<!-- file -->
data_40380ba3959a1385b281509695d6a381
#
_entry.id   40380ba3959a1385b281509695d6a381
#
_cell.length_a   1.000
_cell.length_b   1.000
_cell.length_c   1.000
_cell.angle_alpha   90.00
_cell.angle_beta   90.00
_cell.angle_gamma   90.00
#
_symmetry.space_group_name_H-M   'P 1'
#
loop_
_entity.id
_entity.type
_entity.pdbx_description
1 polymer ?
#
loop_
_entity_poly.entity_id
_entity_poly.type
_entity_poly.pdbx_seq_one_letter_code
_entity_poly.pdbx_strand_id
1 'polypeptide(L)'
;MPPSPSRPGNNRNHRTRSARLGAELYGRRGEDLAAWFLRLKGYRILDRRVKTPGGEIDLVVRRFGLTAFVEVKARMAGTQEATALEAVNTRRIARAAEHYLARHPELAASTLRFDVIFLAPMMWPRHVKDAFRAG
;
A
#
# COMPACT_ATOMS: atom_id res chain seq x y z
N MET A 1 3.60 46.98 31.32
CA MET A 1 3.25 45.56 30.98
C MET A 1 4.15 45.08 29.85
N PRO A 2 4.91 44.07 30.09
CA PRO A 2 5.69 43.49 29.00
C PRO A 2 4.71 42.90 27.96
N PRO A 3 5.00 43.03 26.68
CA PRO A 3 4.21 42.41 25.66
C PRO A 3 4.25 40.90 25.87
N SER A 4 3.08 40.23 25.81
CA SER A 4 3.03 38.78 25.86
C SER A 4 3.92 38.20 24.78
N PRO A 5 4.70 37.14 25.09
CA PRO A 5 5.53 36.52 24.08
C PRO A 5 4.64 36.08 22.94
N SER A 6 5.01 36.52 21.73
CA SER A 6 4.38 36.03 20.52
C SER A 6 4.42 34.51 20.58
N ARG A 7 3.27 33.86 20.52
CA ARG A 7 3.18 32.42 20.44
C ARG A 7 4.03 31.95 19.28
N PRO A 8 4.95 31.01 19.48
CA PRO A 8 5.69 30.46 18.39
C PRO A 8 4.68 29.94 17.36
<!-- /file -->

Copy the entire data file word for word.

data_40380ba3959a1385b281509695d6a381
#
_entry.id   40380ba3959a1385b281509695d6a381
#
_cell.length_a   1.000
_cell.length_b   1.000
_cell.length_c   1.000
_cell.angle_alpha   90.00
_cell.angle_beta   90.00
_cell.angle_gamma   90.00
#
_symmetry.space_group_name_H-M   'P 1'
#
loop_
_entity.id
_entity.type
_entity.pdbx_description
1 polymer ?
#
loop_
_entity_poly.entity_id
_entity_poly.type
_entity_poly.pdbx_seq_one_letter_code
_entity_poly.pdbx_strand_id
1 'polypeptide(L)'
;MPPSPSRPGNNRNHRTRSARLGAELYGRRGEDLAAWFLRLKGYRILDRRVKTPGGEIDLVVRRFGLTAFVEVKARMAGTQEATALEAVNTRRIARAAEHYLARHPELAASTLRFDVIFLAPMMWPRHVKDAFRAG
;
A
#
# COMPACT_ATOMS: atom_id res chain seq x y z
N MET A 1 3.60 46.98 31.32
CA MET A 1 3.25 45.56 30.98
C MET A 1 4.15 45.08 29.85
N PRO A 2 4.91 44.07 30.09
CA PRO A 2 5.69 43.49 29.00
C PRO A 2 4.71 42.90 27.96
N PRO A 3 5.00 43.03 26.68
CA PRO A 3 4.21 42.41 25.66
C PRO A 3 4.25 40.90 25.87
N SER A 4 3.08 40.23 25.81
CA SER A 4 3.03 38.78 25.86
C SER A 4 3.92 38.20 24.78
N PRO A 5 4.70 37.14 25.09
CA PRO A 5 5.53 36.52 24.08
C PRO A 5 4.64 36.08 22.94
N SER A 6 5.01 36.52 21.73
CA SER A 6 4.38 36.03 20.52
C SER A 6 4.42 34.51 20.58
N ARG A 7 3.27 33.86 20.52
CA ARG A 7 3.18 32.42 20.44
C ARG A 7 4.03 31.95 19.28
N PRO A 8 4.95 31.01 19.48
CA PRO A 8 5.69 30.46 18.39
C PRO A 8 4.68 29.94 17.36